In June 1993, Provost Foley concluded her Investigation. 'Dear Donald,'she writes on 7 June 1993 to Donald Dewees, Vice-Dean of the Faculty of Arts and Science:
Thank you for your letter of May 21, 1993, concerning the review conducted by Professor Adamowski of the matters concerning Professor O'Driscoll.I must say that I have never seen the 'review' submitted by Professor Adamowski to Vice-Dean Dewees, despite five requests to secure a copy of it. If an academic does not know precisely how he has committed an 'academic transgression', how can he attempt to rectify the situation? Professor Adamowski wrote on 15 June, and if this is the 'letter of reprimand' to which Provost Foley makes reference, it is rather a feeble one. Or again, does another 'letter of reprimand' exist which I haven't seen?
I have accepted the review done by Professor Adamowski and believe that the steps taken by the Department are appropriate. The letter of reprimand from Professor Adamowski should form part of Professor O'Driscoll's file.
I believe it is also appropriate for the Chair to re-affirm with Professor O'Driscoll what constitutes appropriate conduct when Professor O'Driscoll returns to teaching assignments [i.e. September 1994].
I have enclosed for your information a copy of a letter from the Provost, Professor J. E. Foley, that arrived here on 11 June (when I was out of town). It is addressed to Professor D.N. Dewees, Vice-Dean, Faculty of Arts and Science.Then something happened with a rapidity which no one could have predicted. I published a second book: not having been warned to stay out of the field, I plunged ahead with my research. Immediately another Investigation was called. The connection between the publication of the book and the commissioning of the Second Investigation is therefore clear. Curiously though, the Media Release makes no mention of the book but of 'a series of complaints and incidents over the past five years concerning the activities of Professor Robert O'Driscoll.' Being on sabbatical, I had gone to the University campus only a few times between the conclusion of the First Investigation and the initiation of the second; it is difficult to understand, therefore, how the complaints could have been made during that period, and if they had been relevant to the First Investigation they certainly would have been introduced.
When your sabbatical has concluded, and prior to the resumption of classes in September, 1994,e will need to speak concerning the matter mentioned in the third paragraph of the Provost's letter. In late August, 1994, I will arrange an appointment with you to discuss this matter.
Vice-Provost Cook explained to the Toronto Star (13 October 1993) that 'O'Driscoll's publications and professional conduct' would be reviewed, whether he 'is discharging his obligations as a teacher, researcher and scholar in a way that meets the test of our policies.' Another part of the Review was to determine whether I was creating a 'hostile and intimidating atmosphere' in St. Michael's College during the last five years. A colleague of mine at Memorial University of Newfoundland, Professor Patrick O'Flaherty, remembering that I had - between the years of 1966 and 1987 - drawn some 35,000 people onto the campus of The University of Toronto (and that people would hardly keep coming back if they had on any occasion been intimidated or subjected to hostility) has written of the inherent inequity of this process:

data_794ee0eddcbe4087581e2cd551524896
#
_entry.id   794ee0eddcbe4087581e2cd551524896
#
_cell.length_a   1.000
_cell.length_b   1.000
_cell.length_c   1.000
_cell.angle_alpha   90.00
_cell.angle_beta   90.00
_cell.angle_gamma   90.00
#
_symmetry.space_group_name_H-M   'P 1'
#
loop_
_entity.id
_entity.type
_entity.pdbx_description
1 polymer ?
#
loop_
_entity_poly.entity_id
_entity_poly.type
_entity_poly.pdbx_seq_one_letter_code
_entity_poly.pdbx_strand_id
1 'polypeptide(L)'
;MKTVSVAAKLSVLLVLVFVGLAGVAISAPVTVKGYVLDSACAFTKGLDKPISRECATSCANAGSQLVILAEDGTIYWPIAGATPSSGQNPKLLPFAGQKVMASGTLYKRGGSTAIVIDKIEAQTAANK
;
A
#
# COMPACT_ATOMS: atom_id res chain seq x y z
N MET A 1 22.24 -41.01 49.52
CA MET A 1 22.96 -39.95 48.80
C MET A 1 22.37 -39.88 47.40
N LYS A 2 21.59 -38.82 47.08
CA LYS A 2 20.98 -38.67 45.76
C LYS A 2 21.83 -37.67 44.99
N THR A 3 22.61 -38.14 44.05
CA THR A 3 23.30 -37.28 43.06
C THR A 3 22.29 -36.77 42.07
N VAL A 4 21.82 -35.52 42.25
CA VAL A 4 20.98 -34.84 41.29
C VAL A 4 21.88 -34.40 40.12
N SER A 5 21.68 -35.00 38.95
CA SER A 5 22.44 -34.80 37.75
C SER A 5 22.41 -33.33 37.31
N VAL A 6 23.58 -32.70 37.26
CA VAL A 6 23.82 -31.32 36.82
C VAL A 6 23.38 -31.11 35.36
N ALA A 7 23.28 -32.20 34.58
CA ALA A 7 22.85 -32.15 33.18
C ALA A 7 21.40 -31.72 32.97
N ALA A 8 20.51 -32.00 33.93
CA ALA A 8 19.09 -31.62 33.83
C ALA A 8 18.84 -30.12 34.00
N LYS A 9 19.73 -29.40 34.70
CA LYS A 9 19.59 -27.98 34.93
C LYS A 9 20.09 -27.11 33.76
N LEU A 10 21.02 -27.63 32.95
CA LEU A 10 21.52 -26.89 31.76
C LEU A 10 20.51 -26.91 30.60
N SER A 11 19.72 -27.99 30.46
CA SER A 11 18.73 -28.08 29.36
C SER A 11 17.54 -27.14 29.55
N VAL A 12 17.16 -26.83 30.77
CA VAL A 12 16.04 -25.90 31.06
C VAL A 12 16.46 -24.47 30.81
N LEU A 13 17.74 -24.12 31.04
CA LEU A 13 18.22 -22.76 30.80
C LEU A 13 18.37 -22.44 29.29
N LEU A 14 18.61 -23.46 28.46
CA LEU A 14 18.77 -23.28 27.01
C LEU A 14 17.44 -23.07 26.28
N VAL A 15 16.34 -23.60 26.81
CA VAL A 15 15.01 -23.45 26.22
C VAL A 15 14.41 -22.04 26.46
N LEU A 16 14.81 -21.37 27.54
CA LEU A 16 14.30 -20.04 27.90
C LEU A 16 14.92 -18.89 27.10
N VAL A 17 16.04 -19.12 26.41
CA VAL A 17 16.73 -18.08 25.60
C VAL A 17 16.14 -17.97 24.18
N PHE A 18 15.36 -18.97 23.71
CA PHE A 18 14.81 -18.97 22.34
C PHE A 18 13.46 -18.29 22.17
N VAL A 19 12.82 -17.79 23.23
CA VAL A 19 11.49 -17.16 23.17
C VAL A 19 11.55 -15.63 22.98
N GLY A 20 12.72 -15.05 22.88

It is, to me, an odd proceeding to tackle a university scholar on only five years of a thirty-year career. Far better to look at the whole picture - from the PhD to the present - and make a thorough and humane judgment. A scholar's interests and general writing profile may change radically from decade to decade; there are ups and downs, prolific periods and dry periods, times when teaching is so burdensome that it intrudes on research, family crises, and well, just time's winged chariot going by. If O'Driscoll's path is followed from the beginning to now, these dips and surges will be seen, but let his contributions to Irish literary studies be noted as considerable surges in his scholarly career. The Untold Story: The Irish in Canada and The Celtic Consciousness are big books. And there are other works of consequence on Yeats, Ferguson, etc.Nevertheless, the 'Report' of the Second Investigating Committee (I have been investigated now for eleven of the last fourteen months, and I am still under investigation) exonerated me on the three main fronts of competence expected of a University teacher: teaching, research, and adherence to the curriculum. Of my teaching it was reported: 'his teaching had been generally meritorious, in some courses of very high merit indeed ... many responses suggest he is an inspiring teacher, charming, capable of arousing the students' imaginations and leading them to appreciate difficult modernist texts, etc.' Anyone who consults my teaching assessments for the last five years will see that I have averaged between 6.0 and 6.3, or between 86% and 90% for each of the last five years.
The investigators also report that they found 'virtually nothing to suggest that students were introduced to the material at issue on Professor O'Driscoll's recent work.’ ‘There is no hint,' Professor Adamowski writes, 'of intrusions from his recent publications into the classroom.'
With relation to my literary scholarship, the Investigators concluded (and they do not seem to have my 'Curriculum Update' before them when they made the conclusion), his recent publications do 'not bear on his competence to do the literary scholarship for which he was hired. There is no evidence that he is unable to perform that work competently.'